What is greenwashing?  

 If we simplify, greenwashing is a misleading business or advertising phenomena where companies address environmental and social challenges without any proofs to promote their products or services. Greenwashing firstly appeared in the tourism sector and it was recognized as a gimmick in 1986 by environmental activist Jay Westerveld. Hotels began asking guests to reuse towels, claiming that it was a company water conservation strategy, although there were no other environmental actions with more significant environmental impact issues at that time. 

Types of Greenwashing

Different authors prepared different classification of greenwashing. The general one divides greenwashing into two different types, the first one is regarding firm level, and the second one is regarding product or service level. Each of them consists of two forms, claim and executional. There are some other more eloquent categorizations, we present the most frequent ones:  

  • Selective type – for some products or services companies select and stress just one aspect, which could be eco-friendly but keep secret some environmentally problematic properties at the same time. For example, paper from sustainably harvested forests is promoted as “green” but paper mills use chlorine for bleaching and produce a lot of greenhouse gas emissions during the production.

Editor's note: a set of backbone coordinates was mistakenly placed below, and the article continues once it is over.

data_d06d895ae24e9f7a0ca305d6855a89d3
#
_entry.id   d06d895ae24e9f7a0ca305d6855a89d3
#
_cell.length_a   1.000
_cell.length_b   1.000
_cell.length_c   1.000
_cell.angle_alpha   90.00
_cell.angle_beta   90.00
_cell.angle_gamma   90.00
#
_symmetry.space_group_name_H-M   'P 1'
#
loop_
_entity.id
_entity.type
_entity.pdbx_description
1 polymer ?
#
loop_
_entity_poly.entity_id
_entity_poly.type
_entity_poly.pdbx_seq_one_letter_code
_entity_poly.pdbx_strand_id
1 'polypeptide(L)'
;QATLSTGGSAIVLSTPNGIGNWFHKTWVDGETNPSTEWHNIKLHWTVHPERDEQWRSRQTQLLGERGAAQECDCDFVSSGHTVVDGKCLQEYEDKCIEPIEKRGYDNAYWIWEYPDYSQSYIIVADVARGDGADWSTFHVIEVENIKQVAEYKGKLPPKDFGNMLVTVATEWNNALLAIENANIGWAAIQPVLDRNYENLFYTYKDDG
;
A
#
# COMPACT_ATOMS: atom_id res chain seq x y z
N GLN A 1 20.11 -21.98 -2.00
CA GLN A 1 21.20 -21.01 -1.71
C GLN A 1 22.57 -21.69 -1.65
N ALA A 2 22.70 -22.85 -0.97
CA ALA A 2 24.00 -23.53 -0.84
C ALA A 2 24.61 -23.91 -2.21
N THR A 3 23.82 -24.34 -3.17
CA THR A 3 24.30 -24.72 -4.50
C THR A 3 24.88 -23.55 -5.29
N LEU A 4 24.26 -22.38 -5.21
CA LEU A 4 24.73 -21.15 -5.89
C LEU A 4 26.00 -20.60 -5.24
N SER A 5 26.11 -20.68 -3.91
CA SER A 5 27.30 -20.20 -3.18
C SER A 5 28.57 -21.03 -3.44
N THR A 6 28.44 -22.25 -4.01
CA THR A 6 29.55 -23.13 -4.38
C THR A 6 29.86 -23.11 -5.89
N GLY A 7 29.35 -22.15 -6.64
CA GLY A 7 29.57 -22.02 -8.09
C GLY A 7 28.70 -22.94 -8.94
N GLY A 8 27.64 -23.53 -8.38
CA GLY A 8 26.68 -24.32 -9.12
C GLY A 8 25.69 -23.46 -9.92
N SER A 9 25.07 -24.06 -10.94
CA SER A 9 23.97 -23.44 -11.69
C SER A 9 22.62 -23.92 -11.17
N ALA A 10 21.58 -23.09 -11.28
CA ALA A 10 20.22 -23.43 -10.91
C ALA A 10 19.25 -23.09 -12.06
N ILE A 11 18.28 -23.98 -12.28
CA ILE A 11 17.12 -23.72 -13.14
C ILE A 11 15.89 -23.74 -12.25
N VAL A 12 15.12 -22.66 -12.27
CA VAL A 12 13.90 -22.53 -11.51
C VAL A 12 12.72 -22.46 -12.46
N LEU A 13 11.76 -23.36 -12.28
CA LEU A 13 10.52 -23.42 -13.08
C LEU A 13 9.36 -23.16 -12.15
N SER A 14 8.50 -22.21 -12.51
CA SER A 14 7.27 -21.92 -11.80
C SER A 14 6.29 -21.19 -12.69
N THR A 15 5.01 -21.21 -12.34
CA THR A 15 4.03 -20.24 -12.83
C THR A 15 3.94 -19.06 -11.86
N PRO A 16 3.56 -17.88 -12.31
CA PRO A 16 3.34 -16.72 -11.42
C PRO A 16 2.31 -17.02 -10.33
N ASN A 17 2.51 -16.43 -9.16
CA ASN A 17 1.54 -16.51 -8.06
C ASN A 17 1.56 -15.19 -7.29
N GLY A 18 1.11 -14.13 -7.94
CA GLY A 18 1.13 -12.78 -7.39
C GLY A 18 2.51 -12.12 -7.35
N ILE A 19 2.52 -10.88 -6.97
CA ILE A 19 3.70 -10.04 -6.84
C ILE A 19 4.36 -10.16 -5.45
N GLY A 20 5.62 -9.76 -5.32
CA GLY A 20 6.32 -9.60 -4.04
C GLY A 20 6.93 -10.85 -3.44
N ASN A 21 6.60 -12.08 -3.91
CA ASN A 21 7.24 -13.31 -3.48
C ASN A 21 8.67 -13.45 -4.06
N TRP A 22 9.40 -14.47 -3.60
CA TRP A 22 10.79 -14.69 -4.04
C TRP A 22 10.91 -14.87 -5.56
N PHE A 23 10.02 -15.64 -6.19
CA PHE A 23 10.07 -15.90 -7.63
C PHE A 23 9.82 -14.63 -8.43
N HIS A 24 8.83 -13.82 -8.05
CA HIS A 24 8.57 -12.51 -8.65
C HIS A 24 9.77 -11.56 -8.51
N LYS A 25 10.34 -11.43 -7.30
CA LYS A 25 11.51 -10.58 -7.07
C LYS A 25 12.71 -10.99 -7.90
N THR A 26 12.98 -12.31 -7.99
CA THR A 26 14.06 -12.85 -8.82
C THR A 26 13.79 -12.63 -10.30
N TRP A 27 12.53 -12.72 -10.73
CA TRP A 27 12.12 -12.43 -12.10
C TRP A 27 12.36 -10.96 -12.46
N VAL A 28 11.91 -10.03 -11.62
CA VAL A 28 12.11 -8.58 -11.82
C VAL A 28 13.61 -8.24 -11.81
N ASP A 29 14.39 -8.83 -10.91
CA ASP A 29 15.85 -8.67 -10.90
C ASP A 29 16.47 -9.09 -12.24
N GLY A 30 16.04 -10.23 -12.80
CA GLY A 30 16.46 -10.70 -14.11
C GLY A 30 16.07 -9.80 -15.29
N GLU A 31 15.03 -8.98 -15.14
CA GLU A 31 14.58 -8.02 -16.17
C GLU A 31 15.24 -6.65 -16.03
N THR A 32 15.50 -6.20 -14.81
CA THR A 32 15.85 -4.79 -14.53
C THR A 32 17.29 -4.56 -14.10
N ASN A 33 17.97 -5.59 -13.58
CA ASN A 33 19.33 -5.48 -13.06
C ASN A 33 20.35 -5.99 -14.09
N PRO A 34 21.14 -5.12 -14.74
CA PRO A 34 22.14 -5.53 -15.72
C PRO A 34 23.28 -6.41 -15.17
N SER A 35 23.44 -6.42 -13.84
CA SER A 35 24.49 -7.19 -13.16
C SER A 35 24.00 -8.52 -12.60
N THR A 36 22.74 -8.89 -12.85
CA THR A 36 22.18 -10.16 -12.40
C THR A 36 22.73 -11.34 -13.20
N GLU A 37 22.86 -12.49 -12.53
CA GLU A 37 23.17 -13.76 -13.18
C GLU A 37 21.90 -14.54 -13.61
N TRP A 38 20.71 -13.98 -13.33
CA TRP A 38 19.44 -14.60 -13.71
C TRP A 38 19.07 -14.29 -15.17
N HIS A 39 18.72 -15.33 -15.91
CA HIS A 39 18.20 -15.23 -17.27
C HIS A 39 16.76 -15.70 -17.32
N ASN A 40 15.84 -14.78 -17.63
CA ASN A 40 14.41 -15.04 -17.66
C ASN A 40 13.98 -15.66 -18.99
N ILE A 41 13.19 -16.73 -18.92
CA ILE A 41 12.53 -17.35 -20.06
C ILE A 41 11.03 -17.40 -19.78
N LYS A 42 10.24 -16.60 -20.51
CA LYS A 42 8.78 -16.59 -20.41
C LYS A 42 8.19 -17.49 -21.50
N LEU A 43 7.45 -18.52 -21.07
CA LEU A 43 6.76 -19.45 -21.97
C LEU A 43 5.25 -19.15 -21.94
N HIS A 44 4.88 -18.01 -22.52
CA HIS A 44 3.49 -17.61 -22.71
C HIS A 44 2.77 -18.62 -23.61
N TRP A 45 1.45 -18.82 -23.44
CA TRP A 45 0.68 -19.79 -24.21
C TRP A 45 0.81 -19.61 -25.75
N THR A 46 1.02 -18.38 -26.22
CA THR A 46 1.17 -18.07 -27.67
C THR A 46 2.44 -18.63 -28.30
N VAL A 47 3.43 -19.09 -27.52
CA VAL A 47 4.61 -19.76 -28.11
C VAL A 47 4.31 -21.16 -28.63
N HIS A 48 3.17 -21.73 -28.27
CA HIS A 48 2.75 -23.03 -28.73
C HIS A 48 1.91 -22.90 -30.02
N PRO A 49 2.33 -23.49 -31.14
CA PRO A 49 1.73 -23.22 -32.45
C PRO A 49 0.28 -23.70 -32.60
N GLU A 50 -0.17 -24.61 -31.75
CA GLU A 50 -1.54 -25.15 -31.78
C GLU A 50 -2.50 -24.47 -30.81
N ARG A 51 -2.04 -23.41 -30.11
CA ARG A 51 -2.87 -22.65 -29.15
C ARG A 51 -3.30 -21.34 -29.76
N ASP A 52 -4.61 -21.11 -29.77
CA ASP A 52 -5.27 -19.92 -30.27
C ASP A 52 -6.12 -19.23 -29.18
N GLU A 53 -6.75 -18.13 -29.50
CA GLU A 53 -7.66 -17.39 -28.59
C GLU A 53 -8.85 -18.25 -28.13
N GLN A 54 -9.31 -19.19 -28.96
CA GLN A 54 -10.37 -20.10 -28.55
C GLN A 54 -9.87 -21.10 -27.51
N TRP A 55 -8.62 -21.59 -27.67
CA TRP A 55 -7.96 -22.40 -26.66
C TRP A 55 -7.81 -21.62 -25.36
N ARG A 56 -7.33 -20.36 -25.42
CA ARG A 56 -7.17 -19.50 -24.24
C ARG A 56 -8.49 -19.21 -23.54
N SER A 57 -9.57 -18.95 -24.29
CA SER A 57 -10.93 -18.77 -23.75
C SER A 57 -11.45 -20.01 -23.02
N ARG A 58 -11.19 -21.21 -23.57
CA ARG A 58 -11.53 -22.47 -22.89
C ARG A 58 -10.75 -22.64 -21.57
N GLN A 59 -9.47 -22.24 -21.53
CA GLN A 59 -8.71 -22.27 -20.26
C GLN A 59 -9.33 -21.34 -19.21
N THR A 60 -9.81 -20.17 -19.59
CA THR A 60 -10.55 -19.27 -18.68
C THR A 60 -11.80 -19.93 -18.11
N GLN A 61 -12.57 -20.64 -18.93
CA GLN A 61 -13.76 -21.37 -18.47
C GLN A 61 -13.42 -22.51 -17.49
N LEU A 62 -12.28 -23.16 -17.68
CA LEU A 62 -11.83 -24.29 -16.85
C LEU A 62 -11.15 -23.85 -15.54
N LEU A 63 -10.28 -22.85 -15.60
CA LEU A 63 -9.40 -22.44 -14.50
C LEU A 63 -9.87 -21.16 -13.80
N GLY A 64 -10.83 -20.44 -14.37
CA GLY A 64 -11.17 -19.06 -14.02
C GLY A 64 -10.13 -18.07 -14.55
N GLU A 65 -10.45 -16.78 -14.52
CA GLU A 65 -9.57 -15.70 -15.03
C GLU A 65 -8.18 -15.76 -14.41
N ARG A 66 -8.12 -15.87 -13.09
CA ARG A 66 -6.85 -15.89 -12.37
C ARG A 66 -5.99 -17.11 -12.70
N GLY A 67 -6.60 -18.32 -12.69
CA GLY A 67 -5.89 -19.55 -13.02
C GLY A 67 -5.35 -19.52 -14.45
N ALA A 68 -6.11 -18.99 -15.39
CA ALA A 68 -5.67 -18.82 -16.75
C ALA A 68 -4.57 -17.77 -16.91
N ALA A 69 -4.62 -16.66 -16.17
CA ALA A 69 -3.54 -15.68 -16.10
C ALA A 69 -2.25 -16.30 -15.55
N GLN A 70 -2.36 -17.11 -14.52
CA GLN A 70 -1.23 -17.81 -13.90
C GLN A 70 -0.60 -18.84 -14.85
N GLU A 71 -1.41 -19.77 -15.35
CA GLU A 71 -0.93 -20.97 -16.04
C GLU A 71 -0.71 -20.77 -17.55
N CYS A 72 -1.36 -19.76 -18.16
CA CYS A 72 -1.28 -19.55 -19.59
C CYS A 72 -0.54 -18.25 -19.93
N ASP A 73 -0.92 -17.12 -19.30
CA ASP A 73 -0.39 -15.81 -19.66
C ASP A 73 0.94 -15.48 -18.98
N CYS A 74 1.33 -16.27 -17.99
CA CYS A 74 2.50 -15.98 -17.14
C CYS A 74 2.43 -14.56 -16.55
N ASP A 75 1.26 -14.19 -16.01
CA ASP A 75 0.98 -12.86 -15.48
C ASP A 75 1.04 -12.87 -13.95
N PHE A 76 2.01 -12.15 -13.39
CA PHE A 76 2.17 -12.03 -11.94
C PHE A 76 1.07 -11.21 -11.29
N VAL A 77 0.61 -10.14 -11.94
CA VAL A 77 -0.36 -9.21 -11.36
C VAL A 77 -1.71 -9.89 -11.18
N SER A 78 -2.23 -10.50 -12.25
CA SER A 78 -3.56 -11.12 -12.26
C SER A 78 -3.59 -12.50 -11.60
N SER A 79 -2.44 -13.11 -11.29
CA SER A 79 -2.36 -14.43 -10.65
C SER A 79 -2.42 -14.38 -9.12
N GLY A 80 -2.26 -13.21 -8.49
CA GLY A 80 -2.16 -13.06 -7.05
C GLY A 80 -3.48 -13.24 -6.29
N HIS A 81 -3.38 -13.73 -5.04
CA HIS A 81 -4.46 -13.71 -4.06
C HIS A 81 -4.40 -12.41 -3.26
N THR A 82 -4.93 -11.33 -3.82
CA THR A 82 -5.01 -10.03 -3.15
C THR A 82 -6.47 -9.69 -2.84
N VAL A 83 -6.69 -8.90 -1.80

• Vagueness type – labels “All-natural”, “Non-toxic”, “Green”, “Environmentally friendly”, “Eco-conscious” belong to this type of greenwashing. We can say that some product is 100% natural, but some toxic elements (e.g. uranium, mercury, formaldehyde, arsenic) are natural, too. Another example is “non-toxic” because everything is toxic in certain dosages 
  • No proof type – many environmental claims cannot be substantiated by easily accessible supporting information or by reliable third-party certifications – a very common example is the percentage or other statistic information that is not verified with something that could prove it. 
  • Irrelevance type – some environmental claims may be truthful but are unimportant or unhelpful for consumers seeking environmentally preferable products. An example is the “CFC-free” label which is irrelevant due to fact that CFC is abandoned according to the law. 
  • Lesser of two evils type – this type is characteristic for harmful products in itself. One example of this type is organic cigarettes. The “Organic” label does not reduce the hazards of smoking. Another example is a fuel-efficient sport-utility car.